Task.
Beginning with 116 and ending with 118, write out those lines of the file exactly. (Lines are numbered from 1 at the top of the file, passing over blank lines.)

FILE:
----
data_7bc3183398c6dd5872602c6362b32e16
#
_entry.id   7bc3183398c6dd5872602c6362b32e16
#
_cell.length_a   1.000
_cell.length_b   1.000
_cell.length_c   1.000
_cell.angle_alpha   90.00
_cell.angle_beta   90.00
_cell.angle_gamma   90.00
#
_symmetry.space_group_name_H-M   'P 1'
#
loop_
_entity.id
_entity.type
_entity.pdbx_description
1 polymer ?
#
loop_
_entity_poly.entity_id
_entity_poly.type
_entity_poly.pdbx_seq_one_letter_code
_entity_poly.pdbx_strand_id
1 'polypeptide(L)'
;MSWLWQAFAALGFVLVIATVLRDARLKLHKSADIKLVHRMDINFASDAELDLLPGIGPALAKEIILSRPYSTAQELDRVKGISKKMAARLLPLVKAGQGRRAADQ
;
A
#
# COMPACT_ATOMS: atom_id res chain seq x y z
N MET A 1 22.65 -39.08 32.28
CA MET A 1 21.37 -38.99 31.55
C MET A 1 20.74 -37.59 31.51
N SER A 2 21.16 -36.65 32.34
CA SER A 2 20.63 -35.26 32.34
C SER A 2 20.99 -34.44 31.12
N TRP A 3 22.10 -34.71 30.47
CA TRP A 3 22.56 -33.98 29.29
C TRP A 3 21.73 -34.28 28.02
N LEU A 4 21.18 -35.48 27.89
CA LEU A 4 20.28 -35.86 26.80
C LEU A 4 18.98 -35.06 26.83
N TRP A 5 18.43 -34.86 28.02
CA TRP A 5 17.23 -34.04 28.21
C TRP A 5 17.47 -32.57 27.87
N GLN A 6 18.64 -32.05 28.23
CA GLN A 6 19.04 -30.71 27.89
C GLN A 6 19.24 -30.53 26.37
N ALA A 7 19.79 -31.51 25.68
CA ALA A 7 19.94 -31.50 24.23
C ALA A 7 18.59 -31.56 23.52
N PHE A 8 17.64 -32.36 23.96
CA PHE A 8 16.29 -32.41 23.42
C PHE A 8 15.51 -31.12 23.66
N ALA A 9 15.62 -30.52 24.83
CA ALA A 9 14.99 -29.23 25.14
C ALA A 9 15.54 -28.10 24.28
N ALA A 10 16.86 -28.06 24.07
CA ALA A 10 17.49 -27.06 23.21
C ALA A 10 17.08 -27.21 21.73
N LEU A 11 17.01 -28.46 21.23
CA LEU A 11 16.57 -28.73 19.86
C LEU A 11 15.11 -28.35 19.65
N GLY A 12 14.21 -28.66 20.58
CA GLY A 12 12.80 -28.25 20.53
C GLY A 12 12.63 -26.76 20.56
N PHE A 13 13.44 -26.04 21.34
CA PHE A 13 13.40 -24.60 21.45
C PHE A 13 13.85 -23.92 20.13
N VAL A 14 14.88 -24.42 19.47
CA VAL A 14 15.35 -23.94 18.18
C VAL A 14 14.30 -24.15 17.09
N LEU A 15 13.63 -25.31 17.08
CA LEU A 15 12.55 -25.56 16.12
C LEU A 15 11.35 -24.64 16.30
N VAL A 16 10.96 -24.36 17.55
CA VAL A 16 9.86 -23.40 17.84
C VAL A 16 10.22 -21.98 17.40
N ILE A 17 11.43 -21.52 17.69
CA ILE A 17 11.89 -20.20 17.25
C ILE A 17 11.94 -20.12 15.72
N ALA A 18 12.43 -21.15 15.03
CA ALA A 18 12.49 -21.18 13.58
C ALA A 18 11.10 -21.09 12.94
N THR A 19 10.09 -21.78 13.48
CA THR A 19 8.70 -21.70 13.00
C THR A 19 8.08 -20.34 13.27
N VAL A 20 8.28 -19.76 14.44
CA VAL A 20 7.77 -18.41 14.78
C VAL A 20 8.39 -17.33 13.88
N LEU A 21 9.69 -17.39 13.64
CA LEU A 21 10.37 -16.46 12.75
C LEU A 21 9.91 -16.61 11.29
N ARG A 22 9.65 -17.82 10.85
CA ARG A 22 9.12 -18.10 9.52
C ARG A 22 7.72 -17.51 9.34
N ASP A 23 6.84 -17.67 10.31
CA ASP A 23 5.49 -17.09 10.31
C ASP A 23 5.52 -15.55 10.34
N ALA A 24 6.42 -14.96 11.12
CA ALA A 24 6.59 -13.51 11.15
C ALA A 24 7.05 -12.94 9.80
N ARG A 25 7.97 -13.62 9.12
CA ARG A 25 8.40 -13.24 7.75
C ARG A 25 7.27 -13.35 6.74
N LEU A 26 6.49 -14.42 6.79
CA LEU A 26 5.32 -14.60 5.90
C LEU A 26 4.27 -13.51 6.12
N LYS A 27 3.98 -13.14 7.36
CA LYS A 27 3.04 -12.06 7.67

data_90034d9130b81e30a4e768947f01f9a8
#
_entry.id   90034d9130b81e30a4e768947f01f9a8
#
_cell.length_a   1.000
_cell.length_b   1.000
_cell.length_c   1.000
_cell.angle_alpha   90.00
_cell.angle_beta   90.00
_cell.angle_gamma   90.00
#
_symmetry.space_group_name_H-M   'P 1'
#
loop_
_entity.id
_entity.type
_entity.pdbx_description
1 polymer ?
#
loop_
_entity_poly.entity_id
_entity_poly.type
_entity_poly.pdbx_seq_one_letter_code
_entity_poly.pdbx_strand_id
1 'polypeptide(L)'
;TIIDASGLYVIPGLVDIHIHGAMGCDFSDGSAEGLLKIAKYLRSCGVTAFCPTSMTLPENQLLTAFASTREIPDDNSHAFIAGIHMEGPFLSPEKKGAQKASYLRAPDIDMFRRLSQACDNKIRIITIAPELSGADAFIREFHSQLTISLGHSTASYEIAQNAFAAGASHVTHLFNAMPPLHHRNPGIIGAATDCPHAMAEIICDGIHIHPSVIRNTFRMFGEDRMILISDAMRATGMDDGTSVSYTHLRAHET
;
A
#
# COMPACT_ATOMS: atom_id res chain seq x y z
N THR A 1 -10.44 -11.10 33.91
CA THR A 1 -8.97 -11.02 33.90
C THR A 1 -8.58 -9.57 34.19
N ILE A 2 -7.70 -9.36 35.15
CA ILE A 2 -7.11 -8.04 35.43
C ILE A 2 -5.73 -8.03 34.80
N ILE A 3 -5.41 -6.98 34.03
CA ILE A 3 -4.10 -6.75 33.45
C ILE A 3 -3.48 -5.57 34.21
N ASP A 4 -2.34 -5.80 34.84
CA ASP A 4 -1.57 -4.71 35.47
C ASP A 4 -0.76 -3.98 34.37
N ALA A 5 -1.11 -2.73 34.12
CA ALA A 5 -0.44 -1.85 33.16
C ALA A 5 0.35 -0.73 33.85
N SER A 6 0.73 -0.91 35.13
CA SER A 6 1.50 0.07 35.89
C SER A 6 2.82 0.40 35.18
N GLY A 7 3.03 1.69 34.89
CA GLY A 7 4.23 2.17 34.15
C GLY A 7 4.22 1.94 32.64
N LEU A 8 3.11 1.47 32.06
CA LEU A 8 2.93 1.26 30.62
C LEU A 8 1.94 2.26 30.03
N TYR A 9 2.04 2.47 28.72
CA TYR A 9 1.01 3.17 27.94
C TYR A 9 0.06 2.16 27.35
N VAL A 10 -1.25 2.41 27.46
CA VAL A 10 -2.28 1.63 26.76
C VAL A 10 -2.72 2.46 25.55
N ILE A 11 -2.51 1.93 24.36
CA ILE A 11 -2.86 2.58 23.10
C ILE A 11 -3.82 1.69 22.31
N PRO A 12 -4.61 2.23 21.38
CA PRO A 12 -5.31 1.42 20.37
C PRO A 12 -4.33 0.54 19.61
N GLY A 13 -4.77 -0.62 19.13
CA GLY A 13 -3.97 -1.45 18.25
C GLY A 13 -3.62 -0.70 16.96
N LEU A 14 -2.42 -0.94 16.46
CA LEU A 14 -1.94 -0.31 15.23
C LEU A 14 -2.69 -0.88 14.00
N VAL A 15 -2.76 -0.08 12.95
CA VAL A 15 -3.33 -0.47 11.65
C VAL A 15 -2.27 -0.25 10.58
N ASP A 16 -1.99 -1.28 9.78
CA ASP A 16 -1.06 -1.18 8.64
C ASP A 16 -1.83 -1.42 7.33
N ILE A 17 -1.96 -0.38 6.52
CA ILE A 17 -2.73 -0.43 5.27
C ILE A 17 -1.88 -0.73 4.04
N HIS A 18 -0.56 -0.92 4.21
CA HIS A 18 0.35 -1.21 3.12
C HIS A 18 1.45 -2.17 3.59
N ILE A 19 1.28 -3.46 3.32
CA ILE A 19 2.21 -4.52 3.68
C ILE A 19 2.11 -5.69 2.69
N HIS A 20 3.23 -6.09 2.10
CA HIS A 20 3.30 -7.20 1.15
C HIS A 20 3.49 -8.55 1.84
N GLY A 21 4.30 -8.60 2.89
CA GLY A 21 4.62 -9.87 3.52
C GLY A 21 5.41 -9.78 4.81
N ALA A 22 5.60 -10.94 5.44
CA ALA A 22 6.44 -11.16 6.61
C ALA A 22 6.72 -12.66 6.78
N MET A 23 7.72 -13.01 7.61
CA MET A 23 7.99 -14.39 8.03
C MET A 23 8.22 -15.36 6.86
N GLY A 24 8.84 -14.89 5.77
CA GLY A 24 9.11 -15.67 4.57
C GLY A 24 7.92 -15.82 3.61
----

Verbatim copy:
_cell.length_b   1.000
_cell.length_c   1.000
_cell.angle_alpha   90.00